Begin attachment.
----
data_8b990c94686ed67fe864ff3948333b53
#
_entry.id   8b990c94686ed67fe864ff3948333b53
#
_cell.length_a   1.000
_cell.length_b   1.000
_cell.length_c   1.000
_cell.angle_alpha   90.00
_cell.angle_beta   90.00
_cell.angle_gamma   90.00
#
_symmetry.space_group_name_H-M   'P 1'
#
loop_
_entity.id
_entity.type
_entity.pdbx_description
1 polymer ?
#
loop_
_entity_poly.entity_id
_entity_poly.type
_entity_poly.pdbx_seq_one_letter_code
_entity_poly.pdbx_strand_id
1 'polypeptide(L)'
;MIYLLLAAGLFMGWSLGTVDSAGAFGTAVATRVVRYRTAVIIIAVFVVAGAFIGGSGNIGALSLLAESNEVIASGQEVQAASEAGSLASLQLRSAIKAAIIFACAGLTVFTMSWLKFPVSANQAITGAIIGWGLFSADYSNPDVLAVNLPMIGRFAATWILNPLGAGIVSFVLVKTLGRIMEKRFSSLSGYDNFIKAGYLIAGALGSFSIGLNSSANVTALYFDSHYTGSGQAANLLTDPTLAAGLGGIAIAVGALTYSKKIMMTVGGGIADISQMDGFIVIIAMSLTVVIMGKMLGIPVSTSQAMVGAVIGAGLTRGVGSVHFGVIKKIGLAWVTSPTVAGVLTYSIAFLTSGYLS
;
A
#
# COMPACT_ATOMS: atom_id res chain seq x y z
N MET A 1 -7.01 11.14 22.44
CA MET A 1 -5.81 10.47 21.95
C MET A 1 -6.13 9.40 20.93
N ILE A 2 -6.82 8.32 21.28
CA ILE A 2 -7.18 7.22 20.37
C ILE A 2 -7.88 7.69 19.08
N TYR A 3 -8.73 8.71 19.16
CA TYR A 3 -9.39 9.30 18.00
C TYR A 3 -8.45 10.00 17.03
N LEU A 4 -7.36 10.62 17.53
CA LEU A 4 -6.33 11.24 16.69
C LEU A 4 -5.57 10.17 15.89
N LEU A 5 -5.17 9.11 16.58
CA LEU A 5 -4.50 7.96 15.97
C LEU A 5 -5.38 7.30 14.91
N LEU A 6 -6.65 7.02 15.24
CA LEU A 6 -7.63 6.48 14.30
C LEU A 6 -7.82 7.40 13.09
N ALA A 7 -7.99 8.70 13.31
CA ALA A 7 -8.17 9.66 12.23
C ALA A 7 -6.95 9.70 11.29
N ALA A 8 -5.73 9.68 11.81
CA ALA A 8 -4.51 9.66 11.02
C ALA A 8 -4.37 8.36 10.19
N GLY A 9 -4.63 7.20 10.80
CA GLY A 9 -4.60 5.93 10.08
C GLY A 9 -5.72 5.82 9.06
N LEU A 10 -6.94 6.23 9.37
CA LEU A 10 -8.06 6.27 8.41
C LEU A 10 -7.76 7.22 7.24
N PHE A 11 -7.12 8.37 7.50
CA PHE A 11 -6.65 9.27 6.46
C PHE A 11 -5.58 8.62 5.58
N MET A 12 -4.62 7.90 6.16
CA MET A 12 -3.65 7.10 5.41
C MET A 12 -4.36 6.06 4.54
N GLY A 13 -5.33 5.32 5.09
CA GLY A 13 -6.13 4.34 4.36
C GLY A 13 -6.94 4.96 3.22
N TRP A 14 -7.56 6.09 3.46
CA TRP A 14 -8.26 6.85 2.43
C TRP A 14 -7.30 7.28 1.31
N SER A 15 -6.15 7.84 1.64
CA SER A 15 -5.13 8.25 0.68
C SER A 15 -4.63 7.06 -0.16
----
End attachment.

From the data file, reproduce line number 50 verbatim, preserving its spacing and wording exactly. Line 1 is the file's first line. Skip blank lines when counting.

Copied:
CA ALA A 7 -8.17 9.66 12.23